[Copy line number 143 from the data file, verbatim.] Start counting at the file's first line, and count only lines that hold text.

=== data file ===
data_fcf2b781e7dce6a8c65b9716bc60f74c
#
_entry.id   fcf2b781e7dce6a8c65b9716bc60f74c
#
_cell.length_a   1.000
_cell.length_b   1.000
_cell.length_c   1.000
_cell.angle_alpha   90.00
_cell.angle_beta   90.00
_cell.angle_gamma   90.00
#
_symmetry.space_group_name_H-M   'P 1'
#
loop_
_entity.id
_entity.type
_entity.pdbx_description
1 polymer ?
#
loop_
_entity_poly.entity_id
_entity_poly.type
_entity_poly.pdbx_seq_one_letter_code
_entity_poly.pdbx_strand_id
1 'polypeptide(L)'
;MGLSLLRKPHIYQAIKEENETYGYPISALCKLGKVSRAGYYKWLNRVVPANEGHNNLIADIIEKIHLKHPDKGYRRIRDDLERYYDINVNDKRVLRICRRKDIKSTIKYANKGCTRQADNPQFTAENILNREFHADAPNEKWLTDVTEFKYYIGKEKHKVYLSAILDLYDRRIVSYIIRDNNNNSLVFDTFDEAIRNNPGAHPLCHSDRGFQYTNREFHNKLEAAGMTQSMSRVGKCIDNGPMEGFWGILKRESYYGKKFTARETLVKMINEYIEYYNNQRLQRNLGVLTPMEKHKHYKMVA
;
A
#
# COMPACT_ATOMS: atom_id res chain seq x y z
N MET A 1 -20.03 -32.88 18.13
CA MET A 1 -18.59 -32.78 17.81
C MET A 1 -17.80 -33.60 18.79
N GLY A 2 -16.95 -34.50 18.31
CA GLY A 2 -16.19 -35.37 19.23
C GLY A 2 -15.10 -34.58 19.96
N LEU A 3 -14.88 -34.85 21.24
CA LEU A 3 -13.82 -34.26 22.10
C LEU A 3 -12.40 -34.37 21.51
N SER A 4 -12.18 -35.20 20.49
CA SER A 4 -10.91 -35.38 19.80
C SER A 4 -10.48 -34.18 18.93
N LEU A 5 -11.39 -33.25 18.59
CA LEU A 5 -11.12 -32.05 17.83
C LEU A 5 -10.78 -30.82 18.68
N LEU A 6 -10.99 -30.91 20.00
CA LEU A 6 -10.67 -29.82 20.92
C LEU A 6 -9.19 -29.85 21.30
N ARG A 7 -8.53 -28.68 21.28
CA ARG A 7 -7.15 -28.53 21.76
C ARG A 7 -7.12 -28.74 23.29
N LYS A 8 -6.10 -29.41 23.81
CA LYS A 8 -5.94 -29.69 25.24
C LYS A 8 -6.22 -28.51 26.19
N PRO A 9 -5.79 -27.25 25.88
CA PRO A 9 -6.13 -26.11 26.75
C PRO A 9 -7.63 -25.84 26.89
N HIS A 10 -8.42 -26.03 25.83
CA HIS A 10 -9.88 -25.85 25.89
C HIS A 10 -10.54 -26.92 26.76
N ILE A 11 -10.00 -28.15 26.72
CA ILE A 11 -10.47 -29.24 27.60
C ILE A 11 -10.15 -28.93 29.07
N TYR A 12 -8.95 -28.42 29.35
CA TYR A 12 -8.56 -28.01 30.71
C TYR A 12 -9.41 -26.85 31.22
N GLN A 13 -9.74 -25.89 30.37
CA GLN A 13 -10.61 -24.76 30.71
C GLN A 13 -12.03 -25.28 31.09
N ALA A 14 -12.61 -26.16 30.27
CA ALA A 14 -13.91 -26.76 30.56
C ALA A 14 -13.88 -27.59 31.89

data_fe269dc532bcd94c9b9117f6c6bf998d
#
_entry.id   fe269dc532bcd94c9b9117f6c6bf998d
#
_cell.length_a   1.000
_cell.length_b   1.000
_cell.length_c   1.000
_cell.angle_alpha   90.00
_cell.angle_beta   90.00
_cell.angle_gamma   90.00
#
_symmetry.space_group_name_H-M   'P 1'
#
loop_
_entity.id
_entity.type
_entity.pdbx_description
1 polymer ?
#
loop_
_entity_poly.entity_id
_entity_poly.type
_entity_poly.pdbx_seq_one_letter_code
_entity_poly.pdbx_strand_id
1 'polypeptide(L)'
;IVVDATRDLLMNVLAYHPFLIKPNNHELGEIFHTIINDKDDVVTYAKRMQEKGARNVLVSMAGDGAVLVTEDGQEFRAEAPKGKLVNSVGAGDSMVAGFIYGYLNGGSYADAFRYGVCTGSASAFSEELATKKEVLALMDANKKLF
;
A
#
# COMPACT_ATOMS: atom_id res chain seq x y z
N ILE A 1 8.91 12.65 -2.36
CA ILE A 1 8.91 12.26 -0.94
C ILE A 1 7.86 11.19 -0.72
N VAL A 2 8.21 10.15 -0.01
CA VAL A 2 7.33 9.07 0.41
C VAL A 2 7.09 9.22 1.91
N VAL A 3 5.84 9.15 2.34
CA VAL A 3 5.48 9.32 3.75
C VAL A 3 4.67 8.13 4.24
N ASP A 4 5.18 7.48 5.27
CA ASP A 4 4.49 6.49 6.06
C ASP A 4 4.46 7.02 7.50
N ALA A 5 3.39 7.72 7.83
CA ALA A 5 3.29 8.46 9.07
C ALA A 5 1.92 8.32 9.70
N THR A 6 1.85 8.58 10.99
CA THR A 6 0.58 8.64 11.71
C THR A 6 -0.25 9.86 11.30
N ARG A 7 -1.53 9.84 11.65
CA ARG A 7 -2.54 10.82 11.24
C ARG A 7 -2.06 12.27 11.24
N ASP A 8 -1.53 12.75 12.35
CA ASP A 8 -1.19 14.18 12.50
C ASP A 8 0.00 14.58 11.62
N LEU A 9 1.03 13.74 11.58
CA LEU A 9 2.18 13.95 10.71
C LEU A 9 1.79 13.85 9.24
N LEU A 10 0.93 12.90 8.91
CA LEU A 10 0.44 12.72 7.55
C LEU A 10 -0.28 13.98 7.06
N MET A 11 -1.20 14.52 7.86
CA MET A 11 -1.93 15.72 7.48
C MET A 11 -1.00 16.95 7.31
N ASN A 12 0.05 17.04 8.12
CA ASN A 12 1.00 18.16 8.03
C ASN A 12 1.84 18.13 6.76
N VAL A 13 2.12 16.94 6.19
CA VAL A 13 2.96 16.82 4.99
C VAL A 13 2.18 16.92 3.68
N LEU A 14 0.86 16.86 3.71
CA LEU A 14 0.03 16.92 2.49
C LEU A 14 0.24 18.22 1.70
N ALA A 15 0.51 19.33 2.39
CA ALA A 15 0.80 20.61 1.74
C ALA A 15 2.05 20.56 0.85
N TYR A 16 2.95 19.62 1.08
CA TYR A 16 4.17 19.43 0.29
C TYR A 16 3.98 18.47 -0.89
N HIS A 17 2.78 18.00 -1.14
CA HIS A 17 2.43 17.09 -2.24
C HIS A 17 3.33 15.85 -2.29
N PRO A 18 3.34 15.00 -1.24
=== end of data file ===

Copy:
CA LEU A 14 0.03 16.92 2.49